Post by Howard Pierpont, International Association for Disaster Preparedness and Response
Disasters happen all the time. The Federal government declares on average one disaster per week. The reality is most disasters do not have national focus. Often an issue can be localized to a community, a neighborhood, or a single facility. Every disaster is personal when it occurs inside your organization. A ruptured pipe, overflowing faucet, wide temperature fluctuations, and external factors can impact the organization.
Recently, I was invited to participate in a day-long, interactive workshop in Caguas, Puerto Rico, to teach how to successfully engage small businesses so they are better prepared for future disasters and crises. The hands-on workshop covered the basics of how to deliver business continuity training to the local community. The audience included commercial as well as not-for-profit organizations.
I invite you to review the presentations included here.
Additional websites with great reference material include:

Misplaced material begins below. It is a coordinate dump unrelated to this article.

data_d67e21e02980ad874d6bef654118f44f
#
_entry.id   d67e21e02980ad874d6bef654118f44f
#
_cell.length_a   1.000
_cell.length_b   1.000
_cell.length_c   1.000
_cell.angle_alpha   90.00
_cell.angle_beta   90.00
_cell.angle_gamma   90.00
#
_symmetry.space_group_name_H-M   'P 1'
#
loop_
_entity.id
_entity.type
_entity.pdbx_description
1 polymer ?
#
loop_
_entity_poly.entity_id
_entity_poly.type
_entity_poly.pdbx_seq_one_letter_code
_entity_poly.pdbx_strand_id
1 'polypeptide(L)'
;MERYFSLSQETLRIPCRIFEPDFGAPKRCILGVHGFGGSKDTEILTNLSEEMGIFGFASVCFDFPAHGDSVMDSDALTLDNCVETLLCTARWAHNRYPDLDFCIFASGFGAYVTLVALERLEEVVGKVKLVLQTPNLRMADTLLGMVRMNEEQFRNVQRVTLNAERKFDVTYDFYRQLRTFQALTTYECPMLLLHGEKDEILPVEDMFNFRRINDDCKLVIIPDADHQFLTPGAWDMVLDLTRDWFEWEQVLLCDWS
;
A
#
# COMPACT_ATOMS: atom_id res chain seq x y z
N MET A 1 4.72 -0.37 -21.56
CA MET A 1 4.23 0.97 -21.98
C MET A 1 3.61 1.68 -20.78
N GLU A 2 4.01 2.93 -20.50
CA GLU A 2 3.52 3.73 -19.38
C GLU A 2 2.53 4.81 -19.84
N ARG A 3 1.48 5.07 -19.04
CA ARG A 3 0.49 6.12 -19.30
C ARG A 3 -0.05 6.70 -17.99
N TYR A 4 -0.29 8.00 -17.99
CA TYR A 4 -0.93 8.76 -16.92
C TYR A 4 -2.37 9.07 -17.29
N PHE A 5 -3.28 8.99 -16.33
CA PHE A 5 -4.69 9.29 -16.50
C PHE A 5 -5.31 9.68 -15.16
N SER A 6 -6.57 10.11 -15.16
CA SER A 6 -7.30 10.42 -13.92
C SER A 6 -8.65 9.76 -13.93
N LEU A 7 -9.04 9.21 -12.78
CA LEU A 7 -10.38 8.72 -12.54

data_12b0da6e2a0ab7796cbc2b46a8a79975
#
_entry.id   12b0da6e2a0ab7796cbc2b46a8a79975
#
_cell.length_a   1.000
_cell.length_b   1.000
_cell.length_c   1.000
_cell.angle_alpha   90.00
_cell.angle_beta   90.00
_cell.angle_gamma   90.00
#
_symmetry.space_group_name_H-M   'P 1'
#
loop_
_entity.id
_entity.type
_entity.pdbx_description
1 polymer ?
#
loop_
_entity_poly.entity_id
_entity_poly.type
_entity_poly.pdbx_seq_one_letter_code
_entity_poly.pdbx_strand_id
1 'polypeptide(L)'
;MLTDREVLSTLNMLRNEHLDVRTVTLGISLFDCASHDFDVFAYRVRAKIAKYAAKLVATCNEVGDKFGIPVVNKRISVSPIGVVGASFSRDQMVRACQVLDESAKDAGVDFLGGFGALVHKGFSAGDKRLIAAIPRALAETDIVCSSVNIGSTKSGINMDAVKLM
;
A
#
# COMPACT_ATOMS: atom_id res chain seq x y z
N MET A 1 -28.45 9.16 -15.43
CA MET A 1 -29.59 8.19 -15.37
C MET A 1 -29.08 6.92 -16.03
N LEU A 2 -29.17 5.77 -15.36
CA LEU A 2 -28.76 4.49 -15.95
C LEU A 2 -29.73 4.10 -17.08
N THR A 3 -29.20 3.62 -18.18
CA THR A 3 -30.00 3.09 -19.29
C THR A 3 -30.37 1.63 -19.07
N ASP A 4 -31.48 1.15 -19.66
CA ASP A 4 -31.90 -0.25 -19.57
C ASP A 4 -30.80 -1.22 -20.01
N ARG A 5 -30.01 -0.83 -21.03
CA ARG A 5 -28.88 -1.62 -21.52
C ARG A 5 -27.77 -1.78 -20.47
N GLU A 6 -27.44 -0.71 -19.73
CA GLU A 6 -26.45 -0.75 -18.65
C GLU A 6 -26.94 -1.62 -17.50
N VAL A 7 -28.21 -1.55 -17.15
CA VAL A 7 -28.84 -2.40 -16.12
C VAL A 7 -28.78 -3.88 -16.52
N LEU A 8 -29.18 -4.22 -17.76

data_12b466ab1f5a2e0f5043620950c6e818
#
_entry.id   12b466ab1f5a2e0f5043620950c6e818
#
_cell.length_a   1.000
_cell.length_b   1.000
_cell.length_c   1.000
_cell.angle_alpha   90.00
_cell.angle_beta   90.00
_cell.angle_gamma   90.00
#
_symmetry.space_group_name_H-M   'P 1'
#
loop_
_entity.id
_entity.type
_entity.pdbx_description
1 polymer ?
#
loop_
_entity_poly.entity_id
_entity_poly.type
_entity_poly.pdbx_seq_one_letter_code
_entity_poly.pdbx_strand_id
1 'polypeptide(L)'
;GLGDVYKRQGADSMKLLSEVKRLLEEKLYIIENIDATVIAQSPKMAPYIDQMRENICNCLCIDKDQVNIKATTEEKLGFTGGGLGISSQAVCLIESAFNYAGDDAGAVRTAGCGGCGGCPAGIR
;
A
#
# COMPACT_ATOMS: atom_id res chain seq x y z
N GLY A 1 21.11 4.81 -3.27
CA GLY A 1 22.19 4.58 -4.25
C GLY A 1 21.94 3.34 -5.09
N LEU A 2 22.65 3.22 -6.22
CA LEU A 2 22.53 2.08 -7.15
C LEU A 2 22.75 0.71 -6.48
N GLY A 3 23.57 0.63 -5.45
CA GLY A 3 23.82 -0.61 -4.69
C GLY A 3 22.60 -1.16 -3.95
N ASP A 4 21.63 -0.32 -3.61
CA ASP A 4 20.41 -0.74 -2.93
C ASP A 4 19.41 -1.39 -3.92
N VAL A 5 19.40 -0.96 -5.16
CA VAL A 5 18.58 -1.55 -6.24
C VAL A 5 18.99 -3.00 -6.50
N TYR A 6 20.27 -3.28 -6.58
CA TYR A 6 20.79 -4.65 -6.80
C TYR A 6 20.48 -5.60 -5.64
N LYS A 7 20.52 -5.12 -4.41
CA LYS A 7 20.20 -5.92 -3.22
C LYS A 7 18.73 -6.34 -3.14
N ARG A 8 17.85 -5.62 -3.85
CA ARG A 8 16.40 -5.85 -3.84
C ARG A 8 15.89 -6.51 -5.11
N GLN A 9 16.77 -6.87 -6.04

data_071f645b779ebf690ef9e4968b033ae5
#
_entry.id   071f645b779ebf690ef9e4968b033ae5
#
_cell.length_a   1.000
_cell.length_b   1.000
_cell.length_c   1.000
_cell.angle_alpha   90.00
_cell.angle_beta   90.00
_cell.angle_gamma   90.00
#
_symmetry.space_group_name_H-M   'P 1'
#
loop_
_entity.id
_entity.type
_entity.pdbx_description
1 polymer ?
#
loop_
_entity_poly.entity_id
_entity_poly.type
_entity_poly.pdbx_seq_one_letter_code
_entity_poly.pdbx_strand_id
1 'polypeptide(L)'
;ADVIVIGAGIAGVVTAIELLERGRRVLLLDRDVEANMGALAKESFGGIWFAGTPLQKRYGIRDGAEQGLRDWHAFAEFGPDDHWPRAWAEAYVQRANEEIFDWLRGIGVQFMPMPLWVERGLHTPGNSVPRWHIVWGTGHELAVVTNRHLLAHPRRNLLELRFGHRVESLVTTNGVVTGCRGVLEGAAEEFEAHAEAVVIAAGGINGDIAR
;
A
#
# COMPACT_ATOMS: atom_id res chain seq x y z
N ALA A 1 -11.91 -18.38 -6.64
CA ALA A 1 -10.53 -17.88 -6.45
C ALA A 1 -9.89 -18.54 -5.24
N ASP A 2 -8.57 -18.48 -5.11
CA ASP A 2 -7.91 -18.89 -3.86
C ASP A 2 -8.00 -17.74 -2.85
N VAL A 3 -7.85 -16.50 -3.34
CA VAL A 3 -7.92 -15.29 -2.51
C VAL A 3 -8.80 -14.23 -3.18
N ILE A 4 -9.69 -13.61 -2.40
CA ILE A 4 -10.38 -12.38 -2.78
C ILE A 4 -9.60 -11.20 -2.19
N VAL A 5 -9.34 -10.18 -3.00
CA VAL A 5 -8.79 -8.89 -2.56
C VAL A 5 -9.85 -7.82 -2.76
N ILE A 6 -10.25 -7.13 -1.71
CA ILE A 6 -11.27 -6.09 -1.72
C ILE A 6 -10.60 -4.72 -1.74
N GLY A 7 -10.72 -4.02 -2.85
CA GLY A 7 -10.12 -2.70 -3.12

• Open For Business
• US Small Business Administration (SBA), which also act as one of the financial clearinghouses for FEMA
• Prepare My Business.org, a sponsored website from the SBA
• The Ready Rating program from the American Red Cross
• Insurance Institute for Business and Home Safety, funded by insurance companies
• The Voluntary Private Sector Preparedness Program – PS-Prep™ & Small Business Preparedness (last updated 8/6/2014)
• FEMA Program Resources (last updated 8/7/2014)
Feel free to contact me with any questions you might have.
Board Chair, DERA, International Association for Disaster Preparedness and Response
This is an amazing idea and I will definitely extend this to my workplace! The more people or places are prepared the better off everyone is because the Gov or ERTs don’t have to worry about you!